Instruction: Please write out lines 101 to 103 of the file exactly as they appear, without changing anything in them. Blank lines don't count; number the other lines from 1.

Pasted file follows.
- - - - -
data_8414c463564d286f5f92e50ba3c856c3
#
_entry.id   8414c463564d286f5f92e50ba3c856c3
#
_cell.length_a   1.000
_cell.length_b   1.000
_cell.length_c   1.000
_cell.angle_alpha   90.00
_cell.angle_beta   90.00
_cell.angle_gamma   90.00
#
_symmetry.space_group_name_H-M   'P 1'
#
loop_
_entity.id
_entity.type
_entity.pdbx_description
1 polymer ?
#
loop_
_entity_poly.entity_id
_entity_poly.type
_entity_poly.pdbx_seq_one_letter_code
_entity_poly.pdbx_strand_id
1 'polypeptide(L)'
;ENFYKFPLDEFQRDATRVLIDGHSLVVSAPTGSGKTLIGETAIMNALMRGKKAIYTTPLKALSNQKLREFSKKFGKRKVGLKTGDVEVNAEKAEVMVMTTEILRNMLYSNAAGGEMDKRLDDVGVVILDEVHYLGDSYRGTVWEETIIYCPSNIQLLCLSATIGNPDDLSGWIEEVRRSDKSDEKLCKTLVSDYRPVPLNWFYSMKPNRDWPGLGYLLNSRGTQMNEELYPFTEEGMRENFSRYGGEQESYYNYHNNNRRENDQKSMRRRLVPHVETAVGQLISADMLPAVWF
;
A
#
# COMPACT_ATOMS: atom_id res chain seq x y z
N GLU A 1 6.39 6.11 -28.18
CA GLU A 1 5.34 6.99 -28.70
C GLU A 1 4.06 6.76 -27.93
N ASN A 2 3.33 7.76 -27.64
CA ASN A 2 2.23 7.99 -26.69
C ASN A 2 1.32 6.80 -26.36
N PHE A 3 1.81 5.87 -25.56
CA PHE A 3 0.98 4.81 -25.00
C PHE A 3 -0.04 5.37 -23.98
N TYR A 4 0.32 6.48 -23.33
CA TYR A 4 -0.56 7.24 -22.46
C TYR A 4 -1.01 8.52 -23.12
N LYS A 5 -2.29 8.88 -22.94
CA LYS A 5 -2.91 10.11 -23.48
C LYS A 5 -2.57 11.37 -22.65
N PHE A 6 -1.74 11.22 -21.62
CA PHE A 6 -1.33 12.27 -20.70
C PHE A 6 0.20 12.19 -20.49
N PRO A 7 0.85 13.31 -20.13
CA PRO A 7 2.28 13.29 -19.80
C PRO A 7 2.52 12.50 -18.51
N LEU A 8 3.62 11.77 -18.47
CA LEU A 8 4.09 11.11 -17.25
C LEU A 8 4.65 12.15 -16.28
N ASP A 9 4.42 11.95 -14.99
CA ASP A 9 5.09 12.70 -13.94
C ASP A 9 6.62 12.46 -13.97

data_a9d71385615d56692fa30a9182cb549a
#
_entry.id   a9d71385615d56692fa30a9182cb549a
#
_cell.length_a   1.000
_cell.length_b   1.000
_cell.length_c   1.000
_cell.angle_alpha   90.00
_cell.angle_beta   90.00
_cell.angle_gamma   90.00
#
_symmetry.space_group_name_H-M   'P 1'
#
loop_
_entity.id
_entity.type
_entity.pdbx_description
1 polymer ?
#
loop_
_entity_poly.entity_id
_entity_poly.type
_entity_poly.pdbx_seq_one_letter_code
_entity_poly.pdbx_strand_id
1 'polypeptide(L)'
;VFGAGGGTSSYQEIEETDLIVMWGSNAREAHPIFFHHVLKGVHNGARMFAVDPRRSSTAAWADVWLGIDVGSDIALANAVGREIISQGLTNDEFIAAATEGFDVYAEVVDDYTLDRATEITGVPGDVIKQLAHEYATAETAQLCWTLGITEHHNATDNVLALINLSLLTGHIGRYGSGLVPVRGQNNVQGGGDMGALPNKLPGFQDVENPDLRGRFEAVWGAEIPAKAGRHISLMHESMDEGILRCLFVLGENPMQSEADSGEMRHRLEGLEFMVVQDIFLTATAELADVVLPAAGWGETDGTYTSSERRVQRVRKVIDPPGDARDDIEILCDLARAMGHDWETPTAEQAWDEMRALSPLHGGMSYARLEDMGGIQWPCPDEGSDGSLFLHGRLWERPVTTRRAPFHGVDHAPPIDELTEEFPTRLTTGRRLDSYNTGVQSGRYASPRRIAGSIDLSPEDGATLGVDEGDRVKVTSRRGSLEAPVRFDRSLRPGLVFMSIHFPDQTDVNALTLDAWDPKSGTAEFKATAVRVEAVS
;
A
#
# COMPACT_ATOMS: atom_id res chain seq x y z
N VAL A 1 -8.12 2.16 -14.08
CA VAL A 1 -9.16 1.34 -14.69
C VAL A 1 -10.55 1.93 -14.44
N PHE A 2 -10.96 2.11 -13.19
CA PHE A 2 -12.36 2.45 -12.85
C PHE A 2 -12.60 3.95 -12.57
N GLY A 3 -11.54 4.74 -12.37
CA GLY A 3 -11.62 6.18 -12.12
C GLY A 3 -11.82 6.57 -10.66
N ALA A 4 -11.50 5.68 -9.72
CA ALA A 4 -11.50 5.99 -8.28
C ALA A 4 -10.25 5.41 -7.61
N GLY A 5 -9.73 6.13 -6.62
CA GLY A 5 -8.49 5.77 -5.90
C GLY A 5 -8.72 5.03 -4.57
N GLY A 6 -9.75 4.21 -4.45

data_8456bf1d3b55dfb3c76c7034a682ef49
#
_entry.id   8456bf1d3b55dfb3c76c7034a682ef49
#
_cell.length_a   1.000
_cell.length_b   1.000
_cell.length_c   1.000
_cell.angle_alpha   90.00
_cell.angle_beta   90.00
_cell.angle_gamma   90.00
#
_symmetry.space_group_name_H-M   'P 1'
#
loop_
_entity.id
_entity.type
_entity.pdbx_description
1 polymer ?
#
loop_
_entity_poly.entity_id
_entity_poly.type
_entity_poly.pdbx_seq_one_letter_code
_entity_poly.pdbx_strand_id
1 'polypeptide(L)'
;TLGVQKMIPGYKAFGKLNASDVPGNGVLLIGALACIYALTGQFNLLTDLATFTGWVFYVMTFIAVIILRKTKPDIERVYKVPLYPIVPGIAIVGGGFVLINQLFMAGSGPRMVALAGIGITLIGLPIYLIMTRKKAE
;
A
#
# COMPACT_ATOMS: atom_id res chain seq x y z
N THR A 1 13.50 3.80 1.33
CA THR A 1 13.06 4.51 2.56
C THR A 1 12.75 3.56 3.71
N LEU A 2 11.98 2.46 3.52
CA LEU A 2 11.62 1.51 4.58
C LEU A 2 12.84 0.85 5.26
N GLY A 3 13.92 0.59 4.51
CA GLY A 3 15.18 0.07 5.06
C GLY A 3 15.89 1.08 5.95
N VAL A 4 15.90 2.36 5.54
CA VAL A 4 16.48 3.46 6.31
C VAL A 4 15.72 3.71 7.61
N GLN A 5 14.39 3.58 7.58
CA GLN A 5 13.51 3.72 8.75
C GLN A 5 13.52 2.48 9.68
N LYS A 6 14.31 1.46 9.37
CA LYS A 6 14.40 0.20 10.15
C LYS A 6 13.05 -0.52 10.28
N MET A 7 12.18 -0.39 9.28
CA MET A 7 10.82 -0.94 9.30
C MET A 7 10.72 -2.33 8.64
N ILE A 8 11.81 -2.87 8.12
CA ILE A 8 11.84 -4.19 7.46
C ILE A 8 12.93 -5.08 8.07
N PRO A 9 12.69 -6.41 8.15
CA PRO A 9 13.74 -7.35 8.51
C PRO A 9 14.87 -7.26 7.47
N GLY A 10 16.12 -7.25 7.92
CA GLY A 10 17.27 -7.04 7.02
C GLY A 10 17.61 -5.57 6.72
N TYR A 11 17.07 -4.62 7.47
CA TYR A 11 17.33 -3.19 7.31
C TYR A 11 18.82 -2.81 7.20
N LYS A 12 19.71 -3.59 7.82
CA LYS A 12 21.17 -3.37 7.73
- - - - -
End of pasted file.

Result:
CA GLY A 5 -8.49 5.77 -5.90
C GLY A 5 -8.72 5.03 -4.57
N GLY A 6 -9.75 4.21 -4.45